Lower MEAP scores explained

FLINT TWP. — After MEAP scores were released in mid-February, Carman-Ainsworth school officials sent out a letter to explain to parents why scores are lower this year. “As a result of the increased “cut scores” this year, you may find that your child is not at the same proficiency level as they have been in past years,’’ stated assistant superintendent Steve Tunnicliff in the letter intended to help parents interpret the latest MEAP scores compared to previous ones.

Similar decreases were seen statewide, he said.

The letter explains the state Board of Education voted last year to raise the “cut score’’ students must meet to be considered proficient.

“A lower proficiency score may not reflect a lesser degree of learning for your child, but instead is likely a reflection of a new higher standard of proficiency,’’ the letter cautioned.

“At Carman-Ainsworth, we embrace the concept of increased rigor and ‘raising the bar,” Tunnicliff wrote.

The letter asserted that comparative MEAP scores need to be looked at over time as the transition is made to the h higher standard. Charts were provided showing MEAP scores for elementary and middle school students since 2005. The overall trends shows that students have improved in both reading and math over the long term, the letter said.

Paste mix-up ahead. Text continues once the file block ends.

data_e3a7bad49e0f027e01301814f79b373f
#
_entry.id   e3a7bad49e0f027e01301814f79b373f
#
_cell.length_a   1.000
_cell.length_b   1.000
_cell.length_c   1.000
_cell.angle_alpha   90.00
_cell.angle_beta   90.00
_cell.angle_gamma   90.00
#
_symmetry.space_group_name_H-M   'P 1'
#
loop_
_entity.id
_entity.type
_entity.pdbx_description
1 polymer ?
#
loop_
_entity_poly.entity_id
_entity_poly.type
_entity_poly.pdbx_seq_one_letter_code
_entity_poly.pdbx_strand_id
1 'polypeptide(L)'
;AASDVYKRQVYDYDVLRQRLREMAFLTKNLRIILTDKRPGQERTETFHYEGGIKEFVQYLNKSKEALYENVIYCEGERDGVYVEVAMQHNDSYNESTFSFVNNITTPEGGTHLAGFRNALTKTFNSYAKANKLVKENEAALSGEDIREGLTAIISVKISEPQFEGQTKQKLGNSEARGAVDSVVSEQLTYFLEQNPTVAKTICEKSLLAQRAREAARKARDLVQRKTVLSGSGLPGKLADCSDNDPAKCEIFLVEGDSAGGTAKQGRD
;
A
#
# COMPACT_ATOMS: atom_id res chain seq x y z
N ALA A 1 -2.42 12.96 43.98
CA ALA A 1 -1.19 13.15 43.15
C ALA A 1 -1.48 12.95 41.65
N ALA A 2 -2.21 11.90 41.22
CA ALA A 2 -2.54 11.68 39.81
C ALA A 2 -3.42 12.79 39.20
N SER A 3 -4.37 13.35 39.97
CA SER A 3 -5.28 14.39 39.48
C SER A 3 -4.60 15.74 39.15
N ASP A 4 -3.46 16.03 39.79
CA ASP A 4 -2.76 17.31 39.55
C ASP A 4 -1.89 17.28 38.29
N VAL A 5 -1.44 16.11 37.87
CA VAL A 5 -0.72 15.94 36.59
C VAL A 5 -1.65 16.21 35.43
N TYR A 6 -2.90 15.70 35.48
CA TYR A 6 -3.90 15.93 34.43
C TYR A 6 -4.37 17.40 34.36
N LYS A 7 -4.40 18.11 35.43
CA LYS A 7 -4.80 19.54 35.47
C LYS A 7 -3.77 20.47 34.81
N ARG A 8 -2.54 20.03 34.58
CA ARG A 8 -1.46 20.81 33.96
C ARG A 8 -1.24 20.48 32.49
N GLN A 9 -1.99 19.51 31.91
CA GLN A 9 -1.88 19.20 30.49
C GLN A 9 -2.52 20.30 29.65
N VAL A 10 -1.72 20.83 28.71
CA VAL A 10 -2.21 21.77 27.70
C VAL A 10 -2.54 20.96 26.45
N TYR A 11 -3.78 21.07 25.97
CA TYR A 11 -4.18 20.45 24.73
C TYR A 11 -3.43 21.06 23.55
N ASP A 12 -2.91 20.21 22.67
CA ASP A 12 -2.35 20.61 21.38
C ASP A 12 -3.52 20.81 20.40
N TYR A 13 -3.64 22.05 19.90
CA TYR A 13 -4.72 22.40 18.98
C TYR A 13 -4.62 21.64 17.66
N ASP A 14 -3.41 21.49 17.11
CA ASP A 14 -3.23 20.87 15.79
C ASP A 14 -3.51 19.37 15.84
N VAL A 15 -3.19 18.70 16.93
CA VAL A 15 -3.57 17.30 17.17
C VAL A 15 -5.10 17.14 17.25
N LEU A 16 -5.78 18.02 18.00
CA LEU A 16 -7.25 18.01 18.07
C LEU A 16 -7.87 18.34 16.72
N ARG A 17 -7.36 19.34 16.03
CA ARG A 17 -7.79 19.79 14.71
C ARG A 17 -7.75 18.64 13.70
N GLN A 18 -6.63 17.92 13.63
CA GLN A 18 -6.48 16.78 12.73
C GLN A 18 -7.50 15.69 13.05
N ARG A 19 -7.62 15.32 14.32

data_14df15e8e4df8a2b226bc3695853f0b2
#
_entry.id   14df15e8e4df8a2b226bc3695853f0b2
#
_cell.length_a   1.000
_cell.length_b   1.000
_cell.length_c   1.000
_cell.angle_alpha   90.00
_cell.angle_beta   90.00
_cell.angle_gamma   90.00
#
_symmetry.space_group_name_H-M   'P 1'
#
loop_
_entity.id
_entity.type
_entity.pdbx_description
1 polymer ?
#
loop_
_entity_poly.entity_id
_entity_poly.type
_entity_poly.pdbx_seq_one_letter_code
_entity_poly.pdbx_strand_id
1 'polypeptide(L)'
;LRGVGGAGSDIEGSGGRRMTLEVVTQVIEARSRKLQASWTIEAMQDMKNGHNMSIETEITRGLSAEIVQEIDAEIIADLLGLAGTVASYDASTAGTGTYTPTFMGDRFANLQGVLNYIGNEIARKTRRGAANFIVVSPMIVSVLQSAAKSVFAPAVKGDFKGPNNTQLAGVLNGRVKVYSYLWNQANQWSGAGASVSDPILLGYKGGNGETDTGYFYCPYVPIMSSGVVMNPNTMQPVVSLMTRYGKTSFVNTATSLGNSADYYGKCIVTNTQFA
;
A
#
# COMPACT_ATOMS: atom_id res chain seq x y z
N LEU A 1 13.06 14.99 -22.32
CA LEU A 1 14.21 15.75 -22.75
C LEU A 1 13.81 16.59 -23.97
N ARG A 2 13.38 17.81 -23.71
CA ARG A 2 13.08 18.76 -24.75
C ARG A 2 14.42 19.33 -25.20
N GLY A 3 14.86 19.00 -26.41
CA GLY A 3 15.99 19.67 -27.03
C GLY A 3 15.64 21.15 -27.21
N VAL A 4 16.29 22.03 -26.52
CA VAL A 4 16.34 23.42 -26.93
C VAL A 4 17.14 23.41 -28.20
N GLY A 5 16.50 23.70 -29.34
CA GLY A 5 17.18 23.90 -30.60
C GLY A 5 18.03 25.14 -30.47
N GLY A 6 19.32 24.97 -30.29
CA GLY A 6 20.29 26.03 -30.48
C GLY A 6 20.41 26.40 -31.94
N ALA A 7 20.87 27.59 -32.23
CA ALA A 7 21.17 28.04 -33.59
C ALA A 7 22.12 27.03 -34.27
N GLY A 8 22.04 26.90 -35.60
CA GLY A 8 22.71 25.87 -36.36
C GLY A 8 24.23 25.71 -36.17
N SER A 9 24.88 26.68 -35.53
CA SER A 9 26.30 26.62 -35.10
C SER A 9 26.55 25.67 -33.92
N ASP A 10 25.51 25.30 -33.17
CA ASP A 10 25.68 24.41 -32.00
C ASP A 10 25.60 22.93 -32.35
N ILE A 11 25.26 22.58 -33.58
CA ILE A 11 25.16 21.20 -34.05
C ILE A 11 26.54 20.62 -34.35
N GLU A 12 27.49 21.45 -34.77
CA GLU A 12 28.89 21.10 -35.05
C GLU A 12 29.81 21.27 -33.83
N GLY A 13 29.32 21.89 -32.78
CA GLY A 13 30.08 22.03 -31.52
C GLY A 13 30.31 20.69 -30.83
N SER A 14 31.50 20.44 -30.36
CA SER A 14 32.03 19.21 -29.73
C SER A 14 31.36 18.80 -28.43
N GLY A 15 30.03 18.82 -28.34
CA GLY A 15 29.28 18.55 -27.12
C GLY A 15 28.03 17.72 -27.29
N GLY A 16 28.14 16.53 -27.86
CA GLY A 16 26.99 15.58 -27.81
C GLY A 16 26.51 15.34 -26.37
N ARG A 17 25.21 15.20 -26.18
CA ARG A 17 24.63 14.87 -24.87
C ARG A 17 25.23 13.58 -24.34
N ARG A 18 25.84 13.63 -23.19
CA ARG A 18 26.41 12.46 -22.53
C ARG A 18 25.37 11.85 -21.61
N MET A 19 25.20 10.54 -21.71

Parents also received copies of their child’s STAR nationally-normed assessment, another test the school administers three times a year to measure learning growth. At five months into the school year, results should indicate growth of 0.5 or better.

When calculating growth form last year to this year, 81 percent of C-A students demonstrated a ‘years’ worth of growth’ on the STAR math and reading and/or MEAP assessments, the letter stated in one example. Rhonda Sanders

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